My Transaction Log File Is How Big?

SQL Server

How bizarre

So there’s this funny thing about SQL Server: many units of measure boil down to 8k pages. That’s the size of a data page, so when you measure reads, or size, sometimes the only thing you can do is convert that to MB or GB, or if you’re super lucky, TB.

But transaction logs don’t have pages. Not 8k, not any other kind. Log files are full of Virtual Log files, or VLFs. These VLFs hold transactions, and can vary in size if you have your logs set to grow by a percentage.


Which brings up a curious bit of documentation for sys.database_files and sys.master_files.

So… that’s how big?

Ah, right.

Options to convert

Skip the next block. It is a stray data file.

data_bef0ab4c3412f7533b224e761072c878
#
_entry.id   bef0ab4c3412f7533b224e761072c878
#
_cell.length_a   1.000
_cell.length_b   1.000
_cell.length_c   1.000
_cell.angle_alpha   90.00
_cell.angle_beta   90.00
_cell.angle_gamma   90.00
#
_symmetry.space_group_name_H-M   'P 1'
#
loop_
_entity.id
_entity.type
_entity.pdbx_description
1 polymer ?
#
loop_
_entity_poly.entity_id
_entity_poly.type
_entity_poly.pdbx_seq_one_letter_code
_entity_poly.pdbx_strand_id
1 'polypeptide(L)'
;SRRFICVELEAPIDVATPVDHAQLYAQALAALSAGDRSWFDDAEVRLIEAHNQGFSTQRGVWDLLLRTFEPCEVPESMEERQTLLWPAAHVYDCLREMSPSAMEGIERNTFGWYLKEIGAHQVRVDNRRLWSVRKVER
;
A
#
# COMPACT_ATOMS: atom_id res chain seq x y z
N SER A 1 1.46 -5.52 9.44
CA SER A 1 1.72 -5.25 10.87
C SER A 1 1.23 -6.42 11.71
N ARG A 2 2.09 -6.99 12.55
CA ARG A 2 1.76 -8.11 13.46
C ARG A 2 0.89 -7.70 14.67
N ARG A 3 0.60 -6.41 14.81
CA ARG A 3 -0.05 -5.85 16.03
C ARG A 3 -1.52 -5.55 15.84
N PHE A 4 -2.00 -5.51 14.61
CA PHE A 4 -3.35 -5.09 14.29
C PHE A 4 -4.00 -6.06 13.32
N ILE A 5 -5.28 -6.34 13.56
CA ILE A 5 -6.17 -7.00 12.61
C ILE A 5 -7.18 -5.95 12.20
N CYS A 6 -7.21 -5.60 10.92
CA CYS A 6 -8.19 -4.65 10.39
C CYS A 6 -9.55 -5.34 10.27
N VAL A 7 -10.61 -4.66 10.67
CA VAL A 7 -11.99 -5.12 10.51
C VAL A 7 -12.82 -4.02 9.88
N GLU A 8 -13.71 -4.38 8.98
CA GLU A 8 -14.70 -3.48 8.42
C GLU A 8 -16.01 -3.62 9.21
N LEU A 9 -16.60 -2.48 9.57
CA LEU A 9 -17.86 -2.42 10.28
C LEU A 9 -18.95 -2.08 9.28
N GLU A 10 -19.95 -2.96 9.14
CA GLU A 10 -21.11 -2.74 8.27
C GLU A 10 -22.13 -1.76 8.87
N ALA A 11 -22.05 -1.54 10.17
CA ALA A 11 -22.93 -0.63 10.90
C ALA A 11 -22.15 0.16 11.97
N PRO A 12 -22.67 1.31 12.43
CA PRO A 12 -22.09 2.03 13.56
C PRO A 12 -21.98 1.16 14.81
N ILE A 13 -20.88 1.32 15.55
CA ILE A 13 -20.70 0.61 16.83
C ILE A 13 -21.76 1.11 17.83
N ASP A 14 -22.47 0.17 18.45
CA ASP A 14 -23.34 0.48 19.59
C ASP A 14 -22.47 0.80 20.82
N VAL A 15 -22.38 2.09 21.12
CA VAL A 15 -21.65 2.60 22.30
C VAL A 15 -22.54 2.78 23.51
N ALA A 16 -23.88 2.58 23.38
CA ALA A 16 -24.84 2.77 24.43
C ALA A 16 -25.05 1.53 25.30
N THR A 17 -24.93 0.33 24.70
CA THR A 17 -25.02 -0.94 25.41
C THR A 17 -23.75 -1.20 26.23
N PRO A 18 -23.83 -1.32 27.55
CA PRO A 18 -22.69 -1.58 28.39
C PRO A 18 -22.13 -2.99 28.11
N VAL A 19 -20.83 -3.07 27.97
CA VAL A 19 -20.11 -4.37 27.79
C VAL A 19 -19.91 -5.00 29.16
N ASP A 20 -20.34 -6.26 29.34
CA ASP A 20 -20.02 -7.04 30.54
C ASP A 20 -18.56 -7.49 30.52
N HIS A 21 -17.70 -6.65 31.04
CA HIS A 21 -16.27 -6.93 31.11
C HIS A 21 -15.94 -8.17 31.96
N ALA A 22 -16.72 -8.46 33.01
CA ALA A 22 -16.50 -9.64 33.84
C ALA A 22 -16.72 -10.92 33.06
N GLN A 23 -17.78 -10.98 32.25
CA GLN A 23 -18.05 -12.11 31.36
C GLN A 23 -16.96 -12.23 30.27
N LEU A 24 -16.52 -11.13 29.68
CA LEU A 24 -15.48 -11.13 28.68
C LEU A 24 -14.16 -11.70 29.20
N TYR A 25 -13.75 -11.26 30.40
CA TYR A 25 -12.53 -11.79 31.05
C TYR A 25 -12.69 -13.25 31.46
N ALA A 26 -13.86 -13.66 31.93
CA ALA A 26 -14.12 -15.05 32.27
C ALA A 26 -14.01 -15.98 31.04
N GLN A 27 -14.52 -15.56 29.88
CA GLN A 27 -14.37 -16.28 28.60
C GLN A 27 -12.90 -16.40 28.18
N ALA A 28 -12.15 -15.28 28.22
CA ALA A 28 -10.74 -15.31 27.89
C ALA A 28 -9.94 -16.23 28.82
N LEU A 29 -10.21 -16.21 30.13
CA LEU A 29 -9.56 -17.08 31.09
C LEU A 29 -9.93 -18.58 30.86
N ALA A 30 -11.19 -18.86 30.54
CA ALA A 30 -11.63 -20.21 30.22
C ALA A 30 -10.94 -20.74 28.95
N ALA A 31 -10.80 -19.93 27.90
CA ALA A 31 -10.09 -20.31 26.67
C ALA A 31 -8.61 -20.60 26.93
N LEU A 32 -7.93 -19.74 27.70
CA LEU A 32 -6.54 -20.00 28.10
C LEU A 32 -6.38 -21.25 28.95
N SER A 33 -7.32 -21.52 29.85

All of these queries give me correct results. The math has been around forever in a billion blog posts, and it’s not that interesting. Dividing by 128 or multiplying by 8 and then dividing by 1024 will get you to the same place.

Where does it come from?

Running sp_helptext on sys.database_files and sys.master_files sheds some light on things. Namely, that it doesn’t want light shined (shone?) upon it.

Trying to query any of these system views will fail miserably.

You have my permission to deny

Really, the only hint is sitting in a function that… you guessed it, we don’t have access to!


What was the question?

Given the amount of potential confusion that it could cause, it’s an odd choice for Microsoft to store log files in sizes apparently converted to 8k pages. It makes querying the data a bit easier, which I appreciate, and perhaps it’s just the documentation that could use an update.

Thanks for reading!

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